Emerging from Osborne’s somewhat underwhelming Autumn Statement last month, the rise in state pension age to 68 being moved forward was heralded as the key announcement by many – an announcement praised by some and derided by others. The changes mean the state pension age will be raised to 66 for men by as early as 2016, followed by a rise to 68 being brought forward from 2046 to sometime in the 2030s. The changes, it has been reported, will affect people now in their 40s or younger.

But is it really news at all, and does it even matter? Whether the retirement age is 68, 78 or 108, the fact remains that many people aren’t saving enough or sensibly enough to retire comfortably at any age. We urgently need a revolution in financial education and levels of saving to ensure people are able to retire at all. And this revolution is going to have to start at a grassroots level.

The revamped pension reform was itself intended to be something of a revolution, locking in all eligible workers in the country to saving for retirement for the sake of their own good – a positive notion in principle, clearly. And yet, the malaise among employers over planning for auto-enrolment is a perfect example of why attitudes towards pensions and benefits provision needs to change.  Then, of course, there is the matter of how the scheme actually works – with many assuming they will be saving sufficiently for retirement only to be in for a nasty shock down the line – and the likelihood that the real test is still to come, with an expected ‘capacity crunch’ in 2014. Indeed, there are as many as 26,000 companies due to stage in a four-month period between April and July – and a staggering 55% of these have no scheme in place as it stands.

In a broader sense, however, the key point here is that the change needed will have to start with the employer and individual employees. Time and again I have seen employers with good intentions do their employees a disservice by offering the wrong type of benefits, or implement a top of the range new scheme without adequately educating staff on the value of the options available. Leaving employees to their own devices when it comes to prioritising and selecting their benefits can be risky to say the least – an endemic tendency among staff to think about the short-term means people regularly give up crucial long-term options for the ‘flashier’ choices like vouchers or gym membership, without doing the maths or examining the real impact.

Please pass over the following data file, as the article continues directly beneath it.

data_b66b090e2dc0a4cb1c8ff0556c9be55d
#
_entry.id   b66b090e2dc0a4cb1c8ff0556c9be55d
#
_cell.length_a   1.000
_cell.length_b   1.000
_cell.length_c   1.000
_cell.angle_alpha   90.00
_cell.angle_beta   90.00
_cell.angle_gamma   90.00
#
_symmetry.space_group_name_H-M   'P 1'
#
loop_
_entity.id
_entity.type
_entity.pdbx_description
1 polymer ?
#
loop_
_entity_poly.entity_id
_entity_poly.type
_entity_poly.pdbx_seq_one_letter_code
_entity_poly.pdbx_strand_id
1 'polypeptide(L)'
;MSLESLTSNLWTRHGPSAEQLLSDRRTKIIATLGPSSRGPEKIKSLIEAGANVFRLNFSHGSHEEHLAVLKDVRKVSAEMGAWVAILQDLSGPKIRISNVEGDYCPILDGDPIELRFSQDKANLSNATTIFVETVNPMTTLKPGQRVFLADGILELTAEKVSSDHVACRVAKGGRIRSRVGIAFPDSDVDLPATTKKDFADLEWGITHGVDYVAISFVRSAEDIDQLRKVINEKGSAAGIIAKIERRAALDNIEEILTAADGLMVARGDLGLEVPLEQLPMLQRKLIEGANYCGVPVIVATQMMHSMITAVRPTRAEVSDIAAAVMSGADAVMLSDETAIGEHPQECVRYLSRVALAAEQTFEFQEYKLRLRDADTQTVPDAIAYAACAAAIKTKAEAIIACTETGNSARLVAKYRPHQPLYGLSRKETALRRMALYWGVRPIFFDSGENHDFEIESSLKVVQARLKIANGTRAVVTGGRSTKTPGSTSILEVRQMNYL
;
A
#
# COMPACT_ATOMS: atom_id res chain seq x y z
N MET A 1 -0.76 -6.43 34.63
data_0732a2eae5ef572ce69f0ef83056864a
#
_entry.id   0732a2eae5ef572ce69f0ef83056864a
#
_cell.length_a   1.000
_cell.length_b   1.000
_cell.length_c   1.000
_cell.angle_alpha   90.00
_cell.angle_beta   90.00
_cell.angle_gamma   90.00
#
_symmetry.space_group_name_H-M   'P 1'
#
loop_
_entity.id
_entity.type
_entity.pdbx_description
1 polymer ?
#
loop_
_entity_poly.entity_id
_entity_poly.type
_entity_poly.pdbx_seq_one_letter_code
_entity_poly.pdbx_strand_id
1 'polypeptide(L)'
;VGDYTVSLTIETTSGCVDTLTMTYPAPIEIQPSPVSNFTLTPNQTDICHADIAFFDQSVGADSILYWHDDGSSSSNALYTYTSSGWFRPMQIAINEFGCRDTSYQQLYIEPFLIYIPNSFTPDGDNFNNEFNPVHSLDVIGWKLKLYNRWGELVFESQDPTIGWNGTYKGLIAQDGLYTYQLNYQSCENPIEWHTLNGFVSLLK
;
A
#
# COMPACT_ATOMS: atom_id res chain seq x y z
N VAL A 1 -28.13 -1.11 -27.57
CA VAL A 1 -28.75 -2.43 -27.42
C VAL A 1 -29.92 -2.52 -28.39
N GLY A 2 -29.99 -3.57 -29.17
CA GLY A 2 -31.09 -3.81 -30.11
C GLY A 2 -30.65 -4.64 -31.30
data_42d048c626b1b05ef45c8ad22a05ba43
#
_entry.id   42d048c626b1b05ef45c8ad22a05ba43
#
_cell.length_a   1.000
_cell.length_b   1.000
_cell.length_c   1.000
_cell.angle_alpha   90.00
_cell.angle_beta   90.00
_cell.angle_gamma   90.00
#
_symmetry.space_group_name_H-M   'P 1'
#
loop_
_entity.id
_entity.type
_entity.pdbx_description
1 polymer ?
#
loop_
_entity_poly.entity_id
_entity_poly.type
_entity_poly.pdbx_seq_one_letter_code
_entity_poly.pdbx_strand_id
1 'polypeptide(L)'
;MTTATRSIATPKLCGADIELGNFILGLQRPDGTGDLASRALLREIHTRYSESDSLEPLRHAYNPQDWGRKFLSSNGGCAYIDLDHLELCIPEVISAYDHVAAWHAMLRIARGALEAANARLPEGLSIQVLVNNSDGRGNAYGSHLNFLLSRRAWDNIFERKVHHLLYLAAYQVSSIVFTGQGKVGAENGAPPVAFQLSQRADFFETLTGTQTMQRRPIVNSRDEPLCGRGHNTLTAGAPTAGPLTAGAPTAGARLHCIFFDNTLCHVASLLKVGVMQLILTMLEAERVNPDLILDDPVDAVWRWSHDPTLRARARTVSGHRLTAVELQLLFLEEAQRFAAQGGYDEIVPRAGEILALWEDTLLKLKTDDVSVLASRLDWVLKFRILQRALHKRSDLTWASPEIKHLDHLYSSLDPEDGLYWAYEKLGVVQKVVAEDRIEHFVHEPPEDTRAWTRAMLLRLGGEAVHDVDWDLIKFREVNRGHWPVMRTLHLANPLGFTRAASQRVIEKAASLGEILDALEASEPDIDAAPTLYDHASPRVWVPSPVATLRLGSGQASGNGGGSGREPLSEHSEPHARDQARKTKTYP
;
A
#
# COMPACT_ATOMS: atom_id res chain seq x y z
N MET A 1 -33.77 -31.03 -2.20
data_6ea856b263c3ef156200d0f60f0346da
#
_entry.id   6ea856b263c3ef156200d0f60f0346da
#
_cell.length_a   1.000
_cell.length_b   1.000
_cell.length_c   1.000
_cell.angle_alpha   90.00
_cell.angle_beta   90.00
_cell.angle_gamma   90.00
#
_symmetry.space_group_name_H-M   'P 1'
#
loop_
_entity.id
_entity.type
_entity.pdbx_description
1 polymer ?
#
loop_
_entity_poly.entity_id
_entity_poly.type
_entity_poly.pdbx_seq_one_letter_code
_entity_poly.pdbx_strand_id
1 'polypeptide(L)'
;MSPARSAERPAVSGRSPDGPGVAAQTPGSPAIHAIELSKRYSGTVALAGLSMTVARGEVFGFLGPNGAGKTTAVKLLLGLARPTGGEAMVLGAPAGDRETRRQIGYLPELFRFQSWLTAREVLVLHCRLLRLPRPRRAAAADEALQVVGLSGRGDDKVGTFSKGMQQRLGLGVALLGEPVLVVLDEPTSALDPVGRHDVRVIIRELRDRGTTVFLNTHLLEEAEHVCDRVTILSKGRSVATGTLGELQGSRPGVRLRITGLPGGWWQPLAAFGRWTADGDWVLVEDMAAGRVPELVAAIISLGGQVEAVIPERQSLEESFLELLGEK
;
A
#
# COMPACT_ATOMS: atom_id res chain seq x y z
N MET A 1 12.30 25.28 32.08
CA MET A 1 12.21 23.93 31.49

In fact, I once came across a particularly tragic instance involving an individual whose company put in place a new flex benefits scheme, with options ranging from pension and income protection through to discount schemes and additional holidays. Given the choice, the employee placed more value on three extra days of holiday to spend with his young family than on four times salary ‘death in service’ – and just eight months later tragically passed away after being involved in a car accident. The life cover may have seemed insignificant at the time, but as it turns out would have provided a significant buffer for the family in question. Helping staff to value the right benefits will always be a challenge, but this tragic example highlights how sometimes good old-fashioned core benefits have the most value of all – even if the staff don’t realise it at the time.

Auto-enrolment has presented companies with an opportunity to re-engage with their employees by demonstrating their interest in their employees’ financial well-being.  But securing engagement is dependent on employers’ level of commitment to the scheme. Opting for the bog-standard NEST scheme is, in effect, a sign of disengagement, and as such auto-enrolment will highlight two types of employer: those who merely comply with it and those who are genuinely committed to helping their employees improve their retirement prospects. There is a delicate balance to be managed here: organisations due to stage in 2014 must act swiftly and decisively in order to prepare, but opting for the easy option – a standard scheme through NEST – will cause problems in the long term.

When it comes to the next generation and financial planning, signs are positive. Recent research suggests younger workers are increasingly taking an interest in planning for the future – in fact, a study by the National Association of Pension Funds earlier this year found people aged between 25 and 34 years old were more likely than many older workers to be planning to increase their retirement saving over the next year. However, employers must take greater responsibility in helping them get it right. A more financially erudite and secure workforce will make for a happier, less stressed workforce – and that’s good news for everyone.

Derek Miles, Managing Director, Aspira